EMA’s “toolbox guidance on scientific elements and regulatory tools to support quality data packages” for priority medicines targeting unmet medical needs, released in April 2022, reflects extensive stakeholder input and will evolve further as experience and learnings from the pandemic are evaluated.
Developed as an outcome of the 2018 joint EMA/FDA workshop on quality support to Priority Medicines (PRIME) and Breakthrough Therapy (BT) designated products, the guidance outlines the tools available in the EU to address the challenges in generating robust quality packages under accelerated conditions. It is applicable to small molecules, biological/biotech products, and advanced therapy medicinal products (ATMPs).
The guidance was drafted, consulted on, and revised throughout the COVID pandemic.
Initial consultations were held with the biologics, quality, inspection and advanced therapy working groups at EMA (BWP, QWP, IWG and CAT respectively) between September and December 2020.
Following a public consultation period from February to July 2021 – by which time a number of vaccines had undergone accelerated development – the revised draft was reviewed again by the expert committees in early 2022 and published in April.
Comments on the document were received from nine organizations, including the International Society for Pharmaceutical Engineering (ISPE), BioPhorum, the Alliance for Regenerative Medicines (ARM), the European Federation of Pharmaceutical Industries and Associations (EFPIA) and Vaccines Europe. EMA’s overview of the comments and responses to them runs to 117 pages. [Links to the final guidance and EMA’s overview of the comments are provided in Part I.]
At a session focused on an “efficiency toolbox for development and lifecycle management” at the CASSS CMC Europe Strategy Forum held in Bruges, Belgium in mid-October, regulators and industry representatives shared their collective experiences and learnings in applying flexibility tools from a regional and global perspective. The story below explores the knowledge sharing and dialogue at that session.
● Part I: EMA Perspective on its Toolbox Guidance and OPEN Initiative
In the first part of the story, EMA’s Quality Office Head Veronika Jekerle discusses her team’s perspective on the development, use, and future direction of the agency’s toolbox guidance in the context of: ● prior knowledge ● flexibilities used for COVID vaccine lifecycle considerations, ● and EMA’s collaboration with other regulatory agencies and globally with WHO.
Jekerle addressed the industry comments on the draft guidance and the criteria that led to successful interactions, approvals and proactive lifecycle management using post-approval change management protocols (PACMPs). In the final part of her talk, she explained the “Opening our Procedures at EMA to Non-EU authorities” (OPEN) procedure and the significant impact it has had on vaccine approvals in low- to middle-income countries.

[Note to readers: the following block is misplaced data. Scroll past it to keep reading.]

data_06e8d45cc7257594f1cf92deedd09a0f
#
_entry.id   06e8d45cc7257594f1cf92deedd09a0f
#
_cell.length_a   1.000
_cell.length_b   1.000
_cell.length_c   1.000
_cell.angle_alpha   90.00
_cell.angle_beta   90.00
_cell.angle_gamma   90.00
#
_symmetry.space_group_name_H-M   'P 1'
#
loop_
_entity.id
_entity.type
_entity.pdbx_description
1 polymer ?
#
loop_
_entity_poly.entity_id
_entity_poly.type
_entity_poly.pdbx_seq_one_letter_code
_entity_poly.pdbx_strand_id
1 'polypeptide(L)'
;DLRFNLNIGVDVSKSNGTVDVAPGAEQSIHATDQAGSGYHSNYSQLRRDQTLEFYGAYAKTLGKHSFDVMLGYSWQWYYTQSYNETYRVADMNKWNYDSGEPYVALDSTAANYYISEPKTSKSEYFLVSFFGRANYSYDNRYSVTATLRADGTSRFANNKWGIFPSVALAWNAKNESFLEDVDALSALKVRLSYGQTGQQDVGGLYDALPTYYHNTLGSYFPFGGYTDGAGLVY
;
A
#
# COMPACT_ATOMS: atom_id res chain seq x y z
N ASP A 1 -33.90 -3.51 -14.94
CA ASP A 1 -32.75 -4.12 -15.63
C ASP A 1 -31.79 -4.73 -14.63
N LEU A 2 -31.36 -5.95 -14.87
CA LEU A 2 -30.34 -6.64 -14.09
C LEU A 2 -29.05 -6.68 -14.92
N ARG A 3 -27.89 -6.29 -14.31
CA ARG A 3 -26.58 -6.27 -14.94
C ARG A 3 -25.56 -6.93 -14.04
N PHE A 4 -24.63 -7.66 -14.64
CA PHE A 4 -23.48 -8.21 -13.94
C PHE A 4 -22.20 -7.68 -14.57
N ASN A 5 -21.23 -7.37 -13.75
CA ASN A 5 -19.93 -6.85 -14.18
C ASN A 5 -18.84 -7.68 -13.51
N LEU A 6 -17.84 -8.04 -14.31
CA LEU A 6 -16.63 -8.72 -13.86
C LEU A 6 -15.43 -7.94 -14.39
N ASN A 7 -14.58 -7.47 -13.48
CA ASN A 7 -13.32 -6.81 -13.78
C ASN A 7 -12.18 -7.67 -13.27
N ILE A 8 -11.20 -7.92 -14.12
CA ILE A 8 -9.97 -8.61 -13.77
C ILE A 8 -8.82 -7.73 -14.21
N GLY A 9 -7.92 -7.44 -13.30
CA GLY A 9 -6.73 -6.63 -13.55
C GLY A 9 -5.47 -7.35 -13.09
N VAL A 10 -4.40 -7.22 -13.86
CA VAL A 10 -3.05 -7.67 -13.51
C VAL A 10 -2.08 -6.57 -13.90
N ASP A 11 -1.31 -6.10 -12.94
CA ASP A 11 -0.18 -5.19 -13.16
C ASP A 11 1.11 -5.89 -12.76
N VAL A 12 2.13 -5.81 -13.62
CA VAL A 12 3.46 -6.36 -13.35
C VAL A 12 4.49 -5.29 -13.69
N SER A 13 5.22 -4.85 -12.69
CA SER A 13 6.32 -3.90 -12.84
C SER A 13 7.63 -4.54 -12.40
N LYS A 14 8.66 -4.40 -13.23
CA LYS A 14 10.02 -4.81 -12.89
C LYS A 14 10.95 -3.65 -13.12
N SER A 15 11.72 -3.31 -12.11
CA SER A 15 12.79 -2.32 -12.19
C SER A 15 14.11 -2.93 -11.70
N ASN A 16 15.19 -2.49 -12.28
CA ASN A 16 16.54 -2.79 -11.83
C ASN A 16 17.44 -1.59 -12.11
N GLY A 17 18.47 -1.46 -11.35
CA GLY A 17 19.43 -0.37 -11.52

● Part II: Industry View on Efficiency Tools and CMC Flexibility Learnings from COVID
The second part of the story provides industry perspectives on the challenges and solutions in accelerated CMC development.
At the CASSS session, BioMarin’s David Kirke shared a case study on setting acceptance criteria based on limited batch data in the face of regulatory expectations. Seagen’s Kavita Aiyer discussed a BioPhorum proposal for use of QbD and ICH Q12 tools for enabling efficient second sourcing of raw materials and provided a case study on applying QbD principles to determine “critical material attributes” and “target material profiles” for virus filters. AstraZeneca’s Mark Pellett then shared the lessons learned from the accelerated development, manufacture, and distribution of the AZ COVID-19 vaccine, Vaxzevria, and how the EMA toolbox was successfully utilized.
● Part III: Panel Discussion on Effective Tools for the Future
A panel discussion followed the individual presentations, during which the CMC flexibility challenges and opportunities were further explored – with the managing of post-approval changes in a global context receiving particular attention. The speakers were joined in the panel by AGES’ Ilona Reischl and CDER’s Chana Fuchs. Participating from the audience were European industry and regulatory agency thought leaders involved in key CMC global initiatives.
Among the subjects covered during the discussion were: ● prior knowledge and acceptance criteria for rare disease drugs ● lifecycle management of pandemic products ● taking a proactive approach to QbD for raw materials, and ● strategies for global alignment. A review of an industry paper on product sameness and a regulator proposal for a global product quality knowledge management system (PQ KMS) as foundation blocks for regulatory reliance is included.
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